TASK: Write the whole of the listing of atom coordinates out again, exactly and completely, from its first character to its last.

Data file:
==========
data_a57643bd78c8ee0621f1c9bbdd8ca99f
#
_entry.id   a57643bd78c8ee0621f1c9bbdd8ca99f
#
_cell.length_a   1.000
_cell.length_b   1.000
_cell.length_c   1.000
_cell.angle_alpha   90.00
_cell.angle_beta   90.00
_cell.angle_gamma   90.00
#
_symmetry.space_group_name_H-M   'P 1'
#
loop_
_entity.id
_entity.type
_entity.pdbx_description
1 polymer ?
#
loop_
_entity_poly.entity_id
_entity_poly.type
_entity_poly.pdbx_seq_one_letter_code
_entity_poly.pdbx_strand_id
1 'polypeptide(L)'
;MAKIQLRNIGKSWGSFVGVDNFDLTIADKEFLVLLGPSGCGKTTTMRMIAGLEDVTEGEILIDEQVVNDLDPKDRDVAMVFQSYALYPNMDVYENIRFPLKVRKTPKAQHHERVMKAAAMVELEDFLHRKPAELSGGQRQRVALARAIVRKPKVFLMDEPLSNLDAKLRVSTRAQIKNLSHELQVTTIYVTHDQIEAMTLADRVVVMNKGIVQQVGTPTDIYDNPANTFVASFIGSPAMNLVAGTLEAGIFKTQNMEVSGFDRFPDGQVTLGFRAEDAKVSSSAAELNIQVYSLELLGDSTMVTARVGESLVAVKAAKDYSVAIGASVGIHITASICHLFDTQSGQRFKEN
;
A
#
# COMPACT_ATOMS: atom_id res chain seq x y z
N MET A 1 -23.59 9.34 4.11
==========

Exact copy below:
data_a57643bd78c8ee0621f1c9bbdd8ca99f
#
_entry.id   a57643bd78c8ee0621f1c9bbdd8ca99f
#
_cell.length_a   1.000
_cell.length_b   1.000
_cell.length_c   1.000
_cell.angle_alpha   90.00
_cell.angle_beta   90.00
_cell.angle_gamma   90.00
#
_symmetry.space_group_name_H-M   'P 1'
#
loop_
_entity.id
_entity.type
_entity.pdbx_description
1 polymer ?
#
loop_
_entity_poly.entity_id
_entity_poly.type
_entity_poly.pdbx_seq_one_letter_code
_entity_poly.pdbx_strand_id
1 'polypeptide(L)'
;MAKIQLRNIGKSWGSFVGVDNFDLTIADKEFLVLLGPSGCGKTTTMRMIAGLEDVTEGEILIDEQVVNDLDPKDRDVAMVFQSYALYPNMDVYENIRFPLKVRKTPKAQHHERVMKAAAMVELEDFLHRKPAELSGGQRQRVALARAIVRKPKVFLMDEPLSNLDAKLRVSTRAQIKNLSHELQVTTIYVTHDQIEAMTLADRVVVMNKGIVQQVGTPTDIYDNPANTFVASFIGSPAMNLVAGTLEAGIFKTQNMEVSGFDRFPDGQVTLGFRAEDAKVSSSAAELNIQVYSLELLGDSTMVTARVGESLVAVKAAKDYSVAIGASVGIHITASICHLFDTQSGQRFKEN
;
A
#
# COMPACT_ATOMS: atom_id res chain seq x y z
N MET A 1 -23.59 9.34 4.11